Lyme disease is a combination of eradicating the pathogen as well treating underlying imbalances in the body. For chronic Lyme, herbal alternatives often work very well for the eradication of the pathogen. Sometimes people do find better results with the use of antibiotics. Every person is different in their response to herbal or pharmaceutical uses. It is very important that no matter what the approach is for the treatment of the bacteria, that we also treat the other underlying root causes of immune dysregulation. A few things that can help with this are:
Lyme Disease Prevention –
- use a natural bug repellent such as those made with essential oils
- when you’re anywhere that has a high number of insects. This includes the woods, garden, beach or when you’re hiking or camping.
- Wearing long pants, long sleeves, and long socks to keep ticks off the skin. Also, try wearing lighter-colored clothing so you can spot insects and ticks more easily.
- Checking your skin after you’ve been in the woods or elsewhere outdoors. Look over the exposed skin so you can remove ticks promptly.
- If you’re pregnant, be careful to avoid outdoor areas where ticks might be found. It’s best to avoid hiking or camping in tick-populated areas to reduce your risk.
Co-treatments for Lyme Disease –
Sleep – Sleep is often disturbed in chronic Lyme disease. Lack of adequate sleep worsens pain, increases fatigue, and suppresses the immune system. It appears that in response to infection, the excess inflammatory cytokines produced by the immune system decrease the output of sleep-inducing hormones to the sleep centers of the brain. A restorative amount of sleep is 7 to 9 hours of sleep a night. Sleep in the few hours before midnight is most restorative.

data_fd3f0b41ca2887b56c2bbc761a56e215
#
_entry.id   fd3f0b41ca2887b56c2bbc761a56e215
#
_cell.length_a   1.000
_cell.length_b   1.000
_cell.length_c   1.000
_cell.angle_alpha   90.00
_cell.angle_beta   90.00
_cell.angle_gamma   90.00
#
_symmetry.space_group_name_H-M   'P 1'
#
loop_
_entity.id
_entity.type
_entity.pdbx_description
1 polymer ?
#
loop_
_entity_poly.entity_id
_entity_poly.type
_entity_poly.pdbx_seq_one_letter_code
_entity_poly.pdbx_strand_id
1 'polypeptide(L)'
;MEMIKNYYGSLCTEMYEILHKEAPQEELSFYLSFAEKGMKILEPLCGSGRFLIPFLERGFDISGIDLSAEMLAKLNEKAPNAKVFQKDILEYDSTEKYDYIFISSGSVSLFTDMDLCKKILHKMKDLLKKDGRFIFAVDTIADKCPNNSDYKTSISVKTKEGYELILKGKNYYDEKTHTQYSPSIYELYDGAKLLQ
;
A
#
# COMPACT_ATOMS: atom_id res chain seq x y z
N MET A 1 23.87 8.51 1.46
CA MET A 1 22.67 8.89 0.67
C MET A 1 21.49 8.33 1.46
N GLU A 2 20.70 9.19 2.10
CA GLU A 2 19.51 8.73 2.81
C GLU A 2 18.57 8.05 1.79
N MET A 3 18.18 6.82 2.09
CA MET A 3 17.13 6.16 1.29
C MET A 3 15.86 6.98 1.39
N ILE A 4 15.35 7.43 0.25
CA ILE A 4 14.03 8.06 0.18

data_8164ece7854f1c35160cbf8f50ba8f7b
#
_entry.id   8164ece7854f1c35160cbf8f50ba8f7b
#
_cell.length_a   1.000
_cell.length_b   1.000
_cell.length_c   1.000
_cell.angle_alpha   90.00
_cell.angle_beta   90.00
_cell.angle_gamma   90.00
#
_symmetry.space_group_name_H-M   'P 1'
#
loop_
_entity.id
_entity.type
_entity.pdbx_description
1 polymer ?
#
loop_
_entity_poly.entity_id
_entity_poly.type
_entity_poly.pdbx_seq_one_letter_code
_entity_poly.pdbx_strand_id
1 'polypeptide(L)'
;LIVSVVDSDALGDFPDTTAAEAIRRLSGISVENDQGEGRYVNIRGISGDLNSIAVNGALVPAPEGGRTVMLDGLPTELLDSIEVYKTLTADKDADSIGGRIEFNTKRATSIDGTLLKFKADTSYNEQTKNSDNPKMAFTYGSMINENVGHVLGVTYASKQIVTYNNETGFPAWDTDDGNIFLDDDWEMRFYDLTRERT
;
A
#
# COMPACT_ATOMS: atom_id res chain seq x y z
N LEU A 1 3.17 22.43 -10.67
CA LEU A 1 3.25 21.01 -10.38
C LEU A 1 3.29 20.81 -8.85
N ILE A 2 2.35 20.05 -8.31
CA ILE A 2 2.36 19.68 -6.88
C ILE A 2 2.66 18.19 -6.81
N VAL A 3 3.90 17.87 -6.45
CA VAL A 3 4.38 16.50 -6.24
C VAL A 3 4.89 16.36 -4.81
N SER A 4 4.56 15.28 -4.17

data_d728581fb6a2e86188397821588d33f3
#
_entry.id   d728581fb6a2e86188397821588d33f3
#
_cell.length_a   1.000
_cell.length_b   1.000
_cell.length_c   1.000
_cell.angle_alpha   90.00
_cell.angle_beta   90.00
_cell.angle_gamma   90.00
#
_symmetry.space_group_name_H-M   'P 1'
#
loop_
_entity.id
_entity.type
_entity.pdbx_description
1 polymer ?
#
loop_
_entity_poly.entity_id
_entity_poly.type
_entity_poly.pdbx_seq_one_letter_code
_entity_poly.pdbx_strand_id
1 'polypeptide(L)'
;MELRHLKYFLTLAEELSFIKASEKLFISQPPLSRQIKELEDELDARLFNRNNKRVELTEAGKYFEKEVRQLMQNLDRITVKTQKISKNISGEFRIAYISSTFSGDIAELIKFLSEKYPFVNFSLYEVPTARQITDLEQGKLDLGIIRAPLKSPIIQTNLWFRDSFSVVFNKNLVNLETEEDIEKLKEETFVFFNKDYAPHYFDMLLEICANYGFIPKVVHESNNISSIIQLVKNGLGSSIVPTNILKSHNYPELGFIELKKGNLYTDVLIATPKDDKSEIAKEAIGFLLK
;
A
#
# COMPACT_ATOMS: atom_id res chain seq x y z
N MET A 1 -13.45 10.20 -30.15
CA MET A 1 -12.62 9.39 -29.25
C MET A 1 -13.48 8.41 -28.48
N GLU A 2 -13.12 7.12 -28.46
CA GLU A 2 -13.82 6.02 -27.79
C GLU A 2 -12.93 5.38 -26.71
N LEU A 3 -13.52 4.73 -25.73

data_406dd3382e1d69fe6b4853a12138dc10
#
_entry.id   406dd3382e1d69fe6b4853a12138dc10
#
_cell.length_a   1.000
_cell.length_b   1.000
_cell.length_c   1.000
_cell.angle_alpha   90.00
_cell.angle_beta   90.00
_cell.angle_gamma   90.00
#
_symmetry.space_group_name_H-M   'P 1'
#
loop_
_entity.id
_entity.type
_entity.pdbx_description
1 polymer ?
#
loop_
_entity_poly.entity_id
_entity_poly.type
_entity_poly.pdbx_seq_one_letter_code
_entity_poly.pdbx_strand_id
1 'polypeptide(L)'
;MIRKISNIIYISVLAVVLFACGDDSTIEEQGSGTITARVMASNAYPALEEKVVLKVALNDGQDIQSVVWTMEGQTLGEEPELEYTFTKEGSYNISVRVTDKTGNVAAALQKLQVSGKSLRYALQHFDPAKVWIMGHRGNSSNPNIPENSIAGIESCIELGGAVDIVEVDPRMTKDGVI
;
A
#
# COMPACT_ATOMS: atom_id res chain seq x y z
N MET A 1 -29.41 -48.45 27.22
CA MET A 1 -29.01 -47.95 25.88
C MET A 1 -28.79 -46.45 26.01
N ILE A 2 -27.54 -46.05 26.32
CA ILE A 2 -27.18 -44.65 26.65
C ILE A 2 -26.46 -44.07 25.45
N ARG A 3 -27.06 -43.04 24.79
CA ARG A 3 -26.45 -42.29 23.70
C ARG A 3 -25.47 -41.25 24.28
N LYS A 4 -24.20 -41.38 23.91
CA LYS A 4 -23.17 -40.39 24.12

Diet – Eat a diet that is rich in organic foods, healthy fats, proteins, and vitamin-rich vegetables, as well as eliminating simple sugars decreases the chances of developing intestinal yeast. It also promotes brain health and supports the energy factories found in every cell called mitochondria. Because it is low in sugar it also decreases inflammation.
Curcumin – an active ingredient in Turmeric is known for its ant-inflammatory affects.
Adaptogen – Ashwagandha – An adaptogen is a substance that helps the body deal with the harmful medical and emotional stress of being ill. Adaptogens have been used for centuries in Ayurvedic and Chinese medicine with great observed benefit. Based on animal experiments ashwagandha improves energy, immune function, and adrenal and thyroid function. It likely has additional beneficial effects that have not been researched.
Detoxification – reduce the total load of negative environmental influences on your health
- drink water regularly to support kidney detoxification. A general rule of thumb is to drink 1/2 of your ideal body weight (measured in pounds) as ounces of non-caffeinated liquids a day.
- avoid gluten, scents, alcohol and tobacco
- decrease emotional stress – incorporate a daily mindfulness practice such as meditation or Qi Gong
Exercise – This improves blood flow to all tissues and releases various chemicals that produce healing effects. If exercise makes a person worse, it should be done only to a tolerable level.
The treatment of Lyme disease is very technical. Some of this is due to Lyme’s ability to morph into different shapes and evade our immune system. Due to this, we highly recommend anyone that is suspecting Lyme disease to work with a Lyme Literate Practitioner. We are Lyme Literate at Medicine with Heart and are happy to help you if you need! Give us a call!
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- Halsey, N. A., et al. “Prevention of Lyme disease.” Pediatrics1 I (2000): 142-147.
- Johnson, Russell C., et al. “Borrelia burgdoferi sp. Nov.: etiologic agent of Lyme disease.” International Journal of Systematic and Evolutionary Microbiology4 (1984): 496-497.
- STEERE, ALLEN C., et al. “The early clinical manifestations of Lyme disease.” Annals of internal medicine1 (2006): 76-82.
- Magnarelli, Louis A., John F. Anderson, and Alan G. Barbour. “The etiologic agent of Lyme disease in deer flies, horse flies, and mosquitoes.” The Journal of infectious diseases2 (2004): 355-358.
- Gerber, Michael A., et al. “The risk of acquiring Lyme disease or babesiosis from a blood transfusion.” Journal of Infectious Diseases1 (1994): 231-234.
- CDC. (2015, July 1). Post-treatment Lyme disease syndrome. Retrieved October 15, 2016, from https://www.cdc.gov/lyme/postlds/index.htm (CDC, 2015)
- Ercolini, A. M., & Miller, S. D. (2009). The role of infections in autoimmune disease. , 155(1), . Retrieved from https://www.ncbi.nlm.nih.gov/pmc/articles/PMC2665673/